Consumers may be used to shedding personal data as they wander the internet or scroll through social media. It’s common knowledge that Google and Amazon track online searches, Facebook accesses the cameras and microphones of its users, and even weather apps and games, such as Words With Friends and FarmVille, are in the business of harvesting user data. But even so, the notion that personal data could be gathered from an application like Zoom, where we now consult with doctors and catch up with loved ones, was unsettling.
Arvind Narayanan, who leads Princeton’s Web Transparency and Accountability Project, had heard chatter about Zoom for some time, but it was only when the pandemic made the app de rigueur that he realized most individuals, including himself, “no longer had a meaningful choice to opt out,” he said. “That’s when it hit me that the privacy and security problems that I’d been hearing about were a big deal.”
Throughout March, “Zoom-bombers” had been breaking into private conversations, scrawling racial slurs or posting pornography—a practice that soon got the FBI’s attention. By early April, senators had been advised against using the software, and Google had banned its employees from running Zoom on company devices. To Shoshana Zuboff, the author of The Age of Surveillance Capitalism, Google’s ban was particularly telling, since Google was in exactly the right position to “know just how pernicious these systems are,” she said in an interview.
Zoom is far from the only app to benefit from the pandemic; Covid-19 has brought with it a wave of heightened digital dependence, as yoga classes, grocery shopping, and church services—to say nothing of office work and school—migrate from the real world (or, as tech geeks call it, “meatspace”) to Zoom—or to Houseparty, Instagram Live, and any number of other apps that have garnered a host of users during the pandemic.
This transition brings a welter of online privacy and security issues. As Zuboff has written, there are hidden trade-offs in digital life. We are accustomed to sacrificing privacy to use certain devices and programs, and by forcing millions of users onto new online services, the current emergency could send that dynamic into destructive new territory. But it could also start a conversation about whether relinquishing that privacy is really necessary.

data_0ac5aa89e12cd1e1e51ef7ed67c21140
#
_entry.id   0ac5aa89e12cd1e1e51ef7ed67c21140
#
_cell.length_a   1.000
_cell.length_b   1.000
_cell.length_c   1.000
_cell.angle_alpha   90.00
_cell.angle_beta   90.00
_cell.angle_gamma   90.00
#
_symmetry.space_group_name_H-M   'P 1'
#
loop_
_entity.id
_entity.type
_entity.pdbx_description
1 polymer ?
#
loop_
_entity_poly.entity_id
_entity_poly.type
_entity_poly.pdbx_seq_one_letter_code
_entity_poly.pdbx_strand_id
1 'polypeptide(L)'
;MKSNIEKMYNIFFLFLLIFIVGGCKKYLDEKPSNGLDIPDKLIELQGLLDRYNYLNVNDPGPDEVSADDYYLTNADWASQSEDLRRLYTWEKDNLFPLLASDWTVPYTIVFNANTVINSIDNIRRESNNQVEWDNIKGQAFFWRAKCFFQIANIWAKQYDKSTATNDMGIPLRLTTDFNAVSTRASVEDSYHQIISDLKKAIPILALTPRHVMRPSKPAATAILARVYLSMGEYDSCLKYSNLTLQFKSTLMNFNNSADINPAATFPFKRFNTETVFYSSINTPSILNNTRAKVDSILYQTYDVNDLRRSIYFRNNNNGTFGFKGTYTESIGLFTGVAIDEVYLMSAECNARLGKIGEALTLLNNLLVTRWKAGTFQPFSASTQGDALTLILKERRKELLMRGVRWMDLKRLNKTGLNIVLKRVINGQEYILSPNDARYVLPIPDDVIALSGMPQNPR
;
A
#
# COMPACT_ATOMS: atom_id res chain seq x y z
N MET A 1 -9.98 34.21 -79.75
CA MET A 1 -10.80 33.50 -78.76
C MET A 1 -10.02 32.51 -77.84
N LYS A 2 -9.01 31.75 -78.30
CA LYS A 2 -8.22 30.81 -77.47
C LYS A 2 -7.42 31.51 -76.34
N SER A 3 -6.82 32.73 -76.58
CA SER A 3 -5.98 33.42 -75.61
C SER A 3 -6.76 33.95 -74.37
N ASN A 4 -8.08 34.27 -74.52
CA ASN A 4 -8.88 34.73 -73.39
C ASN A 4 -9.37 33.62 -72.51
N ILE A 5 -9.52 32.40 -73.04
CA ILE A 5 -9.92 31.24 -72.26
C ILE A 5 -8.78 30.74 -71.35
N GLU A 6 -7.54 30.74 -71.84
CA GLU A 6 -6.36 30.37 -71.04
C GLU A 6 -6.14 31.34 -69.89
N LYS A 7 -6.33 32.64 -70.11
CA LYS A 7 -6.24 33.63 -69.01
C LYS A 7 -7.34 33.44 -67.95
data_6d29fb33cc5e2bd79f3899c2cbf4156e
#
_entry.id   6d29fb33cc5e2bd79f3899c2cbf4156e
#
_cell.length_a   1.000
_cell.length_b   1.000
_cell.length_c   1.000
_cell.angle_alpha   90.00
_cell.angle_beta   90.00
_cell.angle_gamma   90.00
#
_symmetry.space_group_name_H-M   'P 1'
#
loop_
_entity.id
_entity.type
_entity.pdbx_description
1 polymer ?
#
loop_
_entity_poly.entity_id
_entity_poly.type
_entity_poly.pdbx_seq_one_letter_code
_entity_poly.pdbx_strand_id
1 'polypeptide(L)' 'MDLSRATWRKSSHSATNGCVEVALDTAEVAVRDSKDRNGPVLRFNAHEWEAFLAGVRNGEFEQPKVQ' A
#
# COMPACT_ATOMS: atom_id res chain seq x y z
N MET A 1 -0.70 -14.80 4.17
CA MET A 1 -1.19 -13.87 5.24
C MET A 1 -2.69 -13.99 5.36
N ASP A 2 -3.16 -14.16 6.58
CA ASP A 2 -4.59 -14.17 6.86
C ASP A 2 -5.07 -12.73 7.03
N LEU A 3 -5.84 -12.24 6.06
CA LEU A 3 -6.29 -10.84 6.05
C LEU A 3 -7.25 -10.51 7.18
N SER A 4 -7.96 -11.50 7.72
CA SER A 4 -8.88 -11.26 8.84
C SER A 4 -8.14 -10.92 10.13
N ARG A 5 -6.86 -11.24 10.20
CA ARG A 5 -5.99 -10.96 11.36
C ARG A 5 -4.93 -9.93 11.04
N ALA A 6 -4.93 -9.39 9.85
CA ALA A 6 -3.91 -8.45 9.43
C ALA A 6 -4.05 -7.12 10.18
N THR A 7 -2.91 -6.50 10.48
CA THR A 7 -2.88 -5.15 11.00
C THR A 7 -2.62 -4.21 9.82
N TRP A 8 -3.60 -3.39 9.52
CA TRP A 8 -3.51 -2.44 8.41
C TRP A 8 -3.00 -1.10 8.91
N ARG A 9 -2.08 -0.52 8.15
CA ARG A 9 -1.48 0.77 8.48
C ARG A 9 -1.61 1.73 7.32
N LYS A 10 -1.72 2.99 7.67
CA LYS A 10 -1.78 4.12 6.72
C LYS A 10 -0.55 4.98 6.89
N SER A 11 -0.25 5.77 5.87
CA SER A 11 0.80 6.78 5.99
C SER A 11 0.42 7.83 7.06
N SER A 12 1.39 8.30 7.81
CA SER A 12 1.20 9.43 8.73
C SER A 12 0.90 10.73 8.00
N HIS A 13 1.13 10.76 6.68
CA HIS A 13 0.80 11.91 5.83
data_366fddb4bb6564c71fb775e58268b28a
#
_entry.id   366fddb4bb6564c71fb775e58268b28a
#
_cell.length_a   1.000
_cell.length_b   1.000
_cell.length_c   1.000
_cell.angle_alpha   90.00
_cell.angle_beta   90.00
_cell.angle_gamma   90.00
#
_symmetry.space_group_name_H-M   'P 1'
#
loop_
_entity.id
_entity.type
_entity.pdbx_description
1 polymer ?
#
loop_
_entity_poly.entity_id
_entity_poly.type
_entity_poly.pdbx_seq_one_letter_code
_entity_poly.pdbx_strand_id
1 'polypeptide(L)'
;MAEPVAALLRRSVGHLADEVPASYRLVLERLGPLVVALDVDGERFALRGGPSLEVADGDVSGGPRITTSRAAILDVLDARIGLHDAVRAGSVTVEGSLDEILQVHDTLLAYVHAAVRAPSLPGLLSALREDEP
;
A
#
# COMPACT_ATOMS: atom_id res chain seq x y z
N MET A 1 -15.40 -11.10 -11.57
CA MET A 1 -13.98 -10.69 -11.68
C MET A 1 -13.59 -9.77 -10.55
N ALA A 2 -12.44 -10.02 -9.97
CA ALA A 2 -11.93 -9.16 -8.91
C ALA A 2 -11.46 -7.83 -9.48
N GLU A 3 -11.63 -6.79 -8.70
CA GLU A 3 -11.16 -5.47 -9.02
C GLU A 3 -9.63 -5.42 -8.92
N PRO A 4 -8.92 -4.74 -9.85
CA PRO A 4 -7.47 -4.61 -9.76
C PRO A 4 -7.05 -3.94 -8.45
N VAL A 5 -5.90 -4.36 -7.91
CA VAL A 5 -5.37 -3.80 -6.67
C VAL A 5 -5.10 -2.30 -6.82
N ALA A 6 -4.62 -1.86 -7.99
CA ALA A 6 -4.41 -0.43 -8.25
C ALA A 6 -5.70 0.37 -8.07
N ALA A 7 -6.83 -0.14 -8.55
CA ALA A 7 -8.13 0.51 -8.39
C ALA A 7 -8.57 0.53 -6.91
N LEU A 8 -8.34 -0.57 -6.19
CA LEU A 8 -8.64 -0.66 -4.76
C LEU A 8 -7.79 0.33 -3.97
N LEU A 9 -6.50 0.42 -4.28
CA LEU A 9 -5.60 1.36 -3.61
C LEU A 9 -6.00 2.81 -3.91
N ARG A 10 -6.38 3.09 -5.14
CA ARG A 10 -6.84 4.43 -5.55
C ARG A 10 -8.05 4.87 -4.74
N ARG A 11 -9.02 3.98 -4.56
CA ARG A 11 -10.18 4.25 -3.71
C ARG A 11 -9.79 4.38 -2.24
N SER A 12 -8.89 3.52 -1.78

It was a surprising response from a Silicon Valley CEO. Most of Yuan’s peers in the tech world, when confronted with privacy issues, tend to deflect, downplay, and lay the responsibility upon users who, they say, are free to choose their own privacy settings. To Zuboff, the fact that a company with a veritable monopoly still felt enough pressure to lurch toward transparency points to a greater cultural shift. The conversation about the harms of surveillance capitalism, she said, “its unwanted invasiveness, its challenges not only to privacy but to our sense of autonomy,” is not going away. She is fond of saying that “privacy is not private”—noting that the effort to fix digital security is a social project, akin to the overhauling of labor practices during the Progressive Era. You can’t fix child labor factory by factory, she said, and with privacy issues, “we can’t just go application by application.”
For his part, Searls doesn’t have predictions about how the pandemic will affect the tech industry’s reliance on user surveillance, but he doesn’t expect it to continue indefinitely. “It’s simply too absurd to last,” he told me. He has written before, and still believes, that “Madison Avenue fell asleep [and] direct response marketing ate its brain.” Ultimately, digital security must be a matter of policy, not corporate beneficence. But users can hold a tech company’s feet to the fire, tuning in when shady practices get exposed. And that bodes well for society’s ability to establish the legal guardrails necessary to, as Zuboff puts it, “live a good life in the digital age.”